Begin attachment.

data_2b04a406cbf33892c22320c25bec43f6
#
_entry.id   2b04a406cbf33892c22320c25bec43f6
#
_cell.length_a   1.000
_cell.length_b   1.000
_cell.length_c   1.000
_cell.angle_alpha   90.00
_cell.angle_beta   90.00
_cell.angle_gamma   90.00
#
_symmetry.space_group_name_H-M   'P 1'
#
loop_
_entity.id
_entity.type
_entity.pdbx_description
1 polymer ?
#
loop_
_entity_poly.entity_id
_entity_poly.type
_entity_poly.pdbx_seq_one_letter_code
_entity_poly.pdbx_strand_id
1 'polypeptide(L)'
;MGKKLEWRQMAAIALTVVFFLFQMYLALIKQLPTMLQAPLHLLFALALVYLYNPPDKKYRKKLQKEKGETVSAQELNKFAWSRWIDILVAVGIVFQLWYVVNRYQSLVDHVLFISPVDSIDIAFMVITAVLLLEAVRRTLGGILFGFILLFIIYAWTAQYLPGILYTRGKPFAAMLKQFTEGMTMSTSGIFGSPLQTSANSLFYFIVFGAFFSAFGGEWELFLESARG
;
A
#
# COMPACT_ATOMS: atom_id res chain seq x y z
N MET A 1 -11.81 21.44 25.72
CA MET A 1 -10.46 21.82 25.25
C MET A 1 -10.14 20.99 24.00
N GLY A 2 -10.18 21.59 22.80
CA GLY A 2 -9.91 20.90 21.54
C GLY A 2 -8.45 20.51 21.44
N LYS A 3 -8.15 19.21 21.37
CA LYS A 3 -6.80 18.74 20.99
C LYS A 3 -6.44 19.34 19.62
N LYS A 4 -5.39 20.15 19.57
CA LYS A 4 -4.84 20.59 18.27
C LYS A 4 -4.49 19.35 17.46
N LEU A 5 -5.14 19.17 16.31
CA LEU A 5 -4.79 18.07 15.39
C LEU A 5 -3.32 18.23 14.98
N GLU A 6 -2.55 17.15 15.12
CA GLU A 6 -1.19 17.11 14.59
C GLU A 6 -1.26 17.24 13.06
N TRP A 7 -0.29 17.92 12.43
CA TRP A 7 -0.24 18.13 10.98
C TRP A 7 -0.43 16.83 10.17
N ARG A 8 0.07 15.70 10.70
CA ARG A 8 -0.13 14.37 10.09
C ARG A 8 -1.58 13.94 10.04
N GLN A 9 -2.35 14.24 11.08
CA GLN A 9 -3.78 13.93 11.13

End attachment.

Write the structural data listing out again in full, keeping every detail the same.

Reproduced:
data_2b04a406cbf33892c22320c25bec43f6
#
_entry.id   2b04a406cbf33892c22320c25bec43f6
#
_cell.length_a   1.000
_cell.length_b   1.000
_cell.length_c   1.000
_cell.angle_alpha   90.00
_cell.angle_beta   90.00
_cell.angle_gamma   90.00
#
_symmetry.space_group_name_H-M   'P 1'
#
loop_
_entity.id
_entity.type
_entity.pdbx_description
1 polymer ?
#
loop_
_entity_poly.entity_id
_entity_poly.type
_entity_poly.pdbx_seq_one_letter_code
_entity_poly.pdbx_strand_id
1 'polypeptide(L)'
;MGKKLEWRQMAAIALTVVFFLFQMYLALIKQLPTMLQAPLHLLFALALVYLYNPPDKKYRKKLQKEKGETVSAQELNKFAWSRWIDILVAVGIVFQLWYVVNRYQSLVDHVLFISPVDSIDIAFMVITAVLLLEAVRRTLGGILFGFILLFIIYAWTAQYLPGILYTRGKPFAAMLKQFTEGMTMSTSGIFGSPLQTSANSLFYFIVFGAFFSAFGGEWELFLESARG
;
A
#
# COMPACT_ATOMS: atom_id res chain seq x y z
N MET A 1 -11.81 21.44 25.72
CA MET A 1 -10.46 21.82 25.25
C MET A 1 -10.14 20.99 24.00
N GLY A 2 -10.18 21.59 22.80
CA GLY A 2 -9.91 20.90 21.54
C GLY A 2 -8.45 20.51 21.44
N LYS A 3 -8.15 19.21 21.37
CA LYS A 3 -6.80 18.74 20.99
C LYS A 3 -6.44 19.34 19.62
N LYS A 4 -5.39 20.15 19.57
CA LYS A 4 -4.84 20.59 18.27
C LYS A 4 -4.49 19.35 17.46
N LEU A 5 -5.14 19.17 16.31
CA LEU A 5 -4.79 18.07 15.39
C LEU A 5 -3.32 18.23 14.98
N GLU A 6 -2.55 17.15 15.12
CA GLU A 6 -1.19 17.11 14.59
C GLU A 6 -1.26 17.24 13.06
N TRP A 7 -0.29 17.92 12.43
CA TRP A 7 -0.24 18.13 10.98
C TRP A 7 -0.43 16.83 10.17
N ARG A 8 0.07 15.70 10.70
CA ARG A 8 -0.13 14.37 10.09
C ARG A 8 -1.58 13.94 10.04
N GLN A 9 -2.35 14.24 11.08
CA GLN A 9 -3.78 13.93 11.13